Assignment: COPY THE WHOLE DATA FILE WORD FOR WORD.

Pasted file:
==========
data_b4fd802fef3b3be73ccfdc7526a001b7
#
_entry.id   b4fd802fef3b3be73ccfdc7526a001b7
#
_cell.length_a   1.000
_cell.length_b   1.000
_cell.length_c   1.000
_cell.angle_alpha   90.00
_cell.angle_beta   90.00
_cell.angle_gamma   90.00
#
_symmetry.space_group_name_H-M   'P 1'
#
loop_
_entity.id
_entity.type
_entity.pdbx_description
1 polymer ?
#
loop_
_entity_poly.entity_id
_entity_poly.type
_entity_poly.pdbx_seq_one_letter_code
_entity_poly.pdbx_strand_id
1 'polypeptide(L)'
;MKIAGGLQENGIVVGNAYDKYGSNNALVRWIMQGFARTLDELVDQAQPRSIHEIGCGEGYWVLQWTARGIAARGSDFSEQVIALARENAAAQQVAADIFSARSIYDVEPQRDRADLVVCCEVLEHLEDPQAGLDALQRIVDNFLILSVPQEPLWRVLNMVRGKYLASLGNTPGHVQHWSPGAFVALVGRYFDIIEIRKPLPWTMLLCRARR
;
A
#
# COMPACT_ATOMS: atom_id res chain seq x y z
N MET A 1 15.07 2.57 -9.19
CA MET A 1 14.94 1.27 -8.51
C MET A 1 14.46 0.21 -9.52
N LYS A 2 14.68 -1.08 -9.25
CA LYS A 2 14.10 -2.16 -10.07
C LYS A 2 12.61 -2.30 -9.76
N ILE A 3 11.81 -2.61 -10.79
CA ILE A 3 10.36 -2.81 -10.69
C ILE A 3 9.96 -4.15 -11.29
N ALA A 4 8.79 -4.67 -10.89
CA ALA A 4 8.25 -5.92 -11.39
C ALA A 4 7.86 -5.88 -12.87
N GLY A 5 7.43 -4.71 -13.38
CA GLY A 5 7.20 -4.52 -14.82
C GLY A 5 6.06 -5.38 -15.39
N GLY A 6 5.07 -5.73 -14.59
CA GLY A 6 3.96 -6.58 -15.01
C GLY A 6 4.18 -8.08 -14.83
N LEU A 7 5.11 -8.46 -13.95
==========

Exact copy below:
data_b4fd802fef3b3be73ccfdc7526a001b7
#
_entry.id   b4fd802fef3b3be73ccfdc7526a001b7
#
_cell.length_a   1.000
_cell.length_b   1.000
_cell.length_c   1.000
_cell.angle_alpha   90.00
_cell.angle_beta   90.00
_cell.angle_gamma   90.00
#
_symmetry.space_group_name_H-M   'P 1'
#
loop_
_entity.id
_entity.type
_entity.pdbx_description
1 polymer ?
#
loop_
_entity_poly.entity_id
_entity_poly.type
_entity_poly.pdbx_seq_one_letter_code
_entity_poly.pdbx_strand_id
1 'polypeptide(L)'
;MKIAGGLQENGIVVGNAYDKYGSNNALVRWIMQGFARTLDELVDQAQPRSIHEIGCGEGYWVLQWTARGIAARGSDFSEQVIALARENAAAQQVAADIFSARSIYDVEPQRDRADLVVCCEVLEHLEDPQAGLDALQRIVDNFLILSVPQEPLWRVLNMVRGKYLASLGNTPGHVQHWSPGAFVALVGRYFDIIEIRKPLPWTMLLCRARR
;
A
#
# COMPACT_ATOMS: atom_id res chain seq x y z
N MET A 1 15.07 2.57 -9.19
CA MET A 1 14.94 1.27 -8.51
C MET A 1 14.46 0.21 -9.52
N LYS A 2 14.68 -1.08 -9.25
CA LYS A 2 14.10 -2.16 -10.07
C LYS A 2 12.61 -2.30 -9.76
N ILE A 3 11.81 -2.61 -10.79
CA ILE A 3 10.36 -2.81 -10.69
C ILE A 3 9.96 -4.15 -11.29
N ALA A 4 8.79 -4.67 -10.89
CA ALA A 4 8.25 -5.92 -11.39
C ALA A 4 7.86 -5.88 -12.87
N GLY A 5 7.43 -4.71 -13.38
CA GLY A 5 7.20 -4.52 -14.82
C GLY A 5 6.06 -5.38 -15.39
N GLY A 6 5.07 -5.73 -14.59
CA GLY A 6 3.96 -6.58 -15.01
C GLY A 6 4.18 -8.08 -14.83
N LEU A 7 5.11 -8.46 -13.95